General information about these chemicals is available through a number of sources, including public libraries, the internet, and poison control centers.

Various U.S. EPA offices have developed different chemical ranking systems to provide a sense of how chemicals compare to each other in terms of their potential impact on the environment or public health.

Chemical rankings provide some helpful information, but actual risk is based on a combination of factors. These include:

  • The chemical's inherent toxicity
  • How it is dispersed or reacts in the environment
  • The mechanism of exposure (whether through breathing, ingestion or skin contact)
  • The amount to which an individual is exposed

We have developed tables that show the amount of TRI-listed chemicals released by each AEP power plant, as well as a total for the entire AEP System. To obtain a copy, contact:

David Miller

What AEP is Doing About Releases

Chemical releases are an unavoidable consequence of turning fossil fuels into useful electrical energy. Through the years, we have made significant investments to reduce or repurpose various chemical emissions and waste streams. The AEP system uses many technologies that control or eliminate certain types of water, air and solid waste releases from its coal-fired, natural gas-fired, oil-fired power plants, coal mining facilities, nuclear plants and other operations.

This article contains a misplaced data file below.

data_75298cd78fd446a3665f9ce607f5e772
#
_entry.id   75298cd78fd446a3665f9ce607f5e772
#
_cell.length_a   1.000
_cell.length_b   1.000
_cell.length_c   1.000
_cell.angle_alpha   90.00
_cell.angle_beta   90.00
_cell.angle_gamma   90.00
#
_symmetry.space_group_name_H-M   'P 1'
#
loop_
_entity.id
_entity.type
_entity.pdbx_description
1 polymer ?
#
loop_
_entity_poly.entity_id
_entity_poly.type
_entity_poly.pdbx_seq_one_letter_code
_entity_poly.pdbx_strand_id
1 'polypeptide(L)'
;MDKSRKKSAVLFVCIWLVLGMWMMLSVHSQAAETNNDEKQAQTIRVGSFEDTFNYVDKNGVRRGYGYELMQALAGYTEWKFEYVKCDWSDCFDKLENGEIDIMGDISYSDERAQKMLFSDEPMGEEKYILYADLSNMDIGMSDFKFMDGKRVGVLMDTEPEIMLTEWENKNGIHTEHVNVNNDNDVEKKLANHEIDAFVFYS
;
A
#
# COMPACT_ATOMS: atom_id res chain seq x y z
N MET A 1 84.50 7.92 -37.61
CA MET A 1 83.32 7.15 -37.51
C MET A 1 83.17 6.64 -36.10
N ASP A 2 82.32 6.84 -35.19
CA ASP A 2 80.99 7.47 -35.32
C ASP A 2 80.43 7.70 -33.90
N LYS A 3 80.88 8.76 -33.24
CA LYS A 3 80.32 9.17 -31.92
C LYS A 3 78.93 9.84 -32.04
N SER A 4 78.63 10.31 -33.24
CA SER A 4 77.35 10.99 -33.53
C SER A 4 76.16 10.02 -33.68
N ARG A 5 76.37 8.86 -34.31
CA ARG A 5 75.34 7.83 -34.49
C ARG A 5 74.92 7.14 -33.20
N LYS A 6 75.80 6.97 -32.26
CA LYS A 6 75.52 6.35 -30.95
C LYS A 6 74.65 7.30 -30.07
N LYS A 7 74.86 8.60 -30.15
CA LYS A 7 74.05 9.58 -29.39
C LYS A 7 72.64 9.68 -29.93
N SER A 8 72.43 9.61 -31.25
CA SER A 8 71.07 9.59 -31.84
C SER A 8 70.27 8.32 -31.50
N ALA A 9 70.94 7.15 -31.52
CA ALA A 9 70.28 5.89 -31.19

To keep emissions low while we produce the affordable, reliable supply of electricity our customers demand, we will continue to support research to find more efficient, cleaner ways to burn coal and use other fuel sources that make economic sense. AEP is also finding ways to lower its use of electricity and encouraging customers to use electricity wisely, which result in less usage of fossil fuels and thus less waste.

What’s Changed

Factors affecting TRI release estimate change from year to year for American Electric Power facilities. These factors include: fuel use and characteristics, data source changes, facility operational changes and updated estimation methodologies.

  1. Fuel Use and Characteristics: Fuel for a facility is purchased from different sources depending on market conditions. The chemical characteristics of different coal mixes can vary depending on the amount of fuel from each source, which contributes to fluctuations in TRI estimates from year to year.
  2. Data Source Changes: New or additional sampling data was collected to meet existing regulation requirements. This new data, coupled with inherent analytical variability is used in release estimates.
  3. Facility Operational Changes: Changes in customer demand and economic conditions cause fluctuations in generation. These operational changes impact fuel usage, which in turn impacts TRI release estimates. Coal combustion products, which correlate directly to fuel usage, also may change, which contributes to a change in total releases to land.
  4. Estimation Methodologies: TRI data is developed using Electric Power Research Institute (EPRI), U.S. EPA, and other research and government organization estimation methods. Continuing research revises and updates these methods to provide more accurate estimates which affects data from year to year.
  5. New Technologies: Installation of equipment for process improvements or emission and/or discharge control may impact releases. Process or equipment modifications may change the release totals, shift the release amounts from one media to another, or require use of chemicals not previously reported.

Additional TRI Information

Past Data

Tables for Individual Plants

Chemical Profiles

External TRI Information

Visit the EPA Web site for more TRI-related information.